As suburbia beckoned many of the middle-class white families that had populated the Flatbush area, the minority population surged to 20 percent in 1970 from 2 percent in 1960, according to the Times article on the woman.  Blockbusting by brokers wanting to repurpose the area became a viable threat.

Once the so-called Old Guard moved out, what mattered to the 90-year-old broker was replacing them with owners who cared enough and could afford to maintain their properties and preserve the neighborhood’s aesthetic. Continue reading

In a co-op board interview, you can skate around the way your dog surely will snap at. . . children

Flickr photo by Revolt! Puppy

BrickUnderground recently asked me to list how to answer tricky questions during a co-op board interview.  Examples:

The board asks you to describe the dog you adopted from a shelter years ago, a snappish Chow mix Continue reading

Allow me, for one, to sing Con Edison’s praises

As I write this post, I am listening to the sounds of hammering, chainsawing and the racket caused by cutting into the street.

It is music to my ears.

I conduct my real estate business from my home office, sitting at desk by the window that is just above the heads of passersby.  I happen to love this arrangement because I feel part of the world while being apart, enjoying the changes in the weather and the sight of tulips I helped plant in the tree boxes outside my apartment on Manhattan’s Upper West Side.

While working the other day, Continue reading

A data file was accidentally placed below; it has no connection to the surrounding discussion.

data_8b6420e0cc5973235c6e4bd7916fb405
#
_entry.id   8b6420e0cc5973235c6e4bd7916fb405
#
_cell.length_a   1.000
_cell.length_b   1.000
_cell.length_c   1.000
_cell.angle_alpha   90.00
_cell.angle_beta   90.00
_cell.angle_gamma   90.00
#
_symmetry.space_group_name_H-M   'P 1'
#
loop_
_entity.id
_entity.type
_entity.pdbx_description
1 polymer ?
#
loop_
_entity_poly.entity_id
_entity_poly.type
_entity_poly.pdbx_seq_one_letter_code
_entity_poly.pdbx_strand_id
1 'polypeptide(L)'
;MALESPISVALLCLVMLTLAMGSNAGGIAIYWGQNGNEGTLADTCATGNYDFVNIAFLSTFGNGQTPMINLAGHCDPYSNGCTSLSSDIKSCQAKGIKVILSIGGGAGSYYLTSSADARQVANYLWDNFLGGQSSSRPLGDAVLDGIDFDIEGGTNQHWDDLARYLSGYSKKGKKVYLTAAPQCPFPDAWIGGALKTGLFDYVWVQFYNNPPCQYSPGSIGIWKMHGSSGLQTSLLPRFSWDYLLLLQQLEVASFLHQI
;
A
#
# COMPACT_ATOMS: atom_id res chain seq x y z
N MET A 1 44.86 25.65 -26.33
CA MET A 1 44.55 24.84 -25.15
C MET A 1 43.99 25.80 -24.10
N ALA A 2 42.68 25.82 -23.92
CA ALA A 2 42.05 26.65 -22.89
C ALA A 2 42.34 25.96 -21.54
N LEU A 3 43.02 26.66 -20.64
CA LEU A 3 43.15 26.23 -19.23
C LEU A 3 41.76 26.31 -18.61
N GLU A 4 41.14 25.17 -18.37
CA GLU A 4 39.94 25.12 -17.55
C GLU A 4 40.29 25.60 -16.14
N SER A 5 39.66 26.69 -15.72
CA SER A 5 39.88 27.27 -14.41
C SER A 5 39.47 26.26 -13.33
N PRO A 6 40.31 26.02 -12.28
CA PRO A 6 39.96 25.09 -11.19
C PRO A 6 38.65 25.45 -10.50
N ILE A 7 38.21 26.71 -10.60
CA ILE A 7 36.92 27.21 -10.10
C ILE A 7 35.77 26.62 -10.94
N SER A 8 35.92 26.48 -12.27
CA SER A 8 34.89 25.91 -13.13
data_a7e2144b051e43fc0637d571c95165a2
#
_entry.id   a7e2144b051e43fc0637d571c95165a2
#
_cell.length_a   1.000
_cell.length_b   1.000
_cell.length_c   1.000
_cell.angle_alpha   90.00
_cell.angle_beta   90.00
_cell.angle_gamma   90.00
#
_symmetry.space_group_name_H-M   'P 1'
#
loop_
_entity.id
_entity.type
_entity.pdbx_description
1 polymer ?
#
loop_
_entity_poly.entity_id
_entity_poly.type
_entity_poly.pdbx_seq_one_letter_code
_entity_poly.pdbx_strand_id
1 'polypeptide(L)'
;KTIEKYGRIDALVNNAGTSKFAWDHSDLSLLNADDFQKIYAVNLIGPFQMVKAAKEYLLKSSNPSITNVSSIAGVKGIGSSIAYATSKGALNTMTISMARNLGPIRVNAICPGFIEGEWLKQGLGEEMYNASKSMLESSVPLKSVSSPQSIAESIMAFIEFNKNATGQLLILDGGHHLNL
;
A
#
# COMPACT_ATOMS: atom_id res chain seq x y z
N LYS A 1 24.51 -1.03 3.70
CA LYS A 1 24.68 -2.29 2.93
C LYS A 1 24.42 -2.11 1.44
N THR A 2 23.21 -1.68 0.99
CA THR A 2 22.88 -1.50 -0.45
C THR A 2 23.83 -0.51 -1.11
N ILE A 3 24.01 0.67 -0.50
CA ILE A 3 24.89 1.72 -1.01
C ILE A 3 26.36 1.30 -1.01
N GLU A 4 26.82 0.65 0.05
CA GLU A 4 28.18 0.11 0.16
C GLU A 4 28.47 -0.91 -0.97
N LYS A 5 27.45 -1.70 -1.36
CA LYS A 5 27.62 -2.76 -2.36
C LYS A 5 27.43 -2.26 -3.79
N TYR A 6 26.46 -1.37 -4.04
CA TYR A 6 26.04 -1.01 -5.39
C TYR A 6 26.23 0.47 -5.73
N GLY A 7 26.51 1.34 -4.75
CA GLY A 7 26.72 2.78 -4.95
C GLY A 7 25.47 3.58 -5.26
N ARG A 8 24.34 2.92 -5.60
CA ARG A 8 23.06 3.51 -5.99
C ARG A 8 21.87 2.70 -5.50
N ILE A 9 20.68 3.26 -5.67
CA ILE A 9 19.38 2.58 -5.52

62 condos sold in Miami weekend auction–maybe

The San Lorenzo Tower

Individual buyers bid an average of $121 per square foot – nearly double the minimum asking price but 44 percent below the original construction loan amount – on 65 unsold units in the first auction of a new Miami condo tower in more than three years, says blogger Peter Zalewski, a broker in the upscale Bal Harbour section of Miami.

More than 300 people showed up at the Hyatt Regency Miami Hotel in downtown Miami (and an unknown number of additional investors went online) to participate in the April 10 auction of the units in the San Lorenzo condominium.  The building is a few miles west of the Little Havana neighborhood.

It is unclear how many of the units will actually go to closing Continue reading

This is one ‘play’ in which nobody forgets a line

Patricio, my doorman, on the Upper West Side.

When the contract with 30,000 union employees of 3,200 buildings in Brooklyn, Queens, Staten Island and Manhattan is due to expire, you can count on the situation unfolding as it has periodically over the years.

There always is a drumbeat of dire consequences issued by Local 32BJ of the Service Employees International Union.  Then comes a strike authorization vote.  Meantime, property managers and boards of directors gear up for the worst.

It’s a like a play in which everyone has a part and has all the lines memorized until the curtain rises.

In fact, the worst sometimes happens, Continue reading

Maybe it’s OK if taxes dampen spirits, tax energy

Flickr photo by Chris_J

You already know that the IRS is drooling over the impending income tax deadline.  You’re not alone.

This is the time of year when homebuyers are digging through that shoebox with all their receipts, hoping for a refund, dreading the possibility of draining their savings and . . . postponing their search for a new place to live.

Although the weather may be fine and open houses scheduled in seasonally elevated numbers, taxes and their impact in “normal” times tend to sap the resources, energy and motivation of buyers.  (Of course, this is hardly a normal year.)  The nascent vigor of the housing market follows.

It’s just as well: Continue reading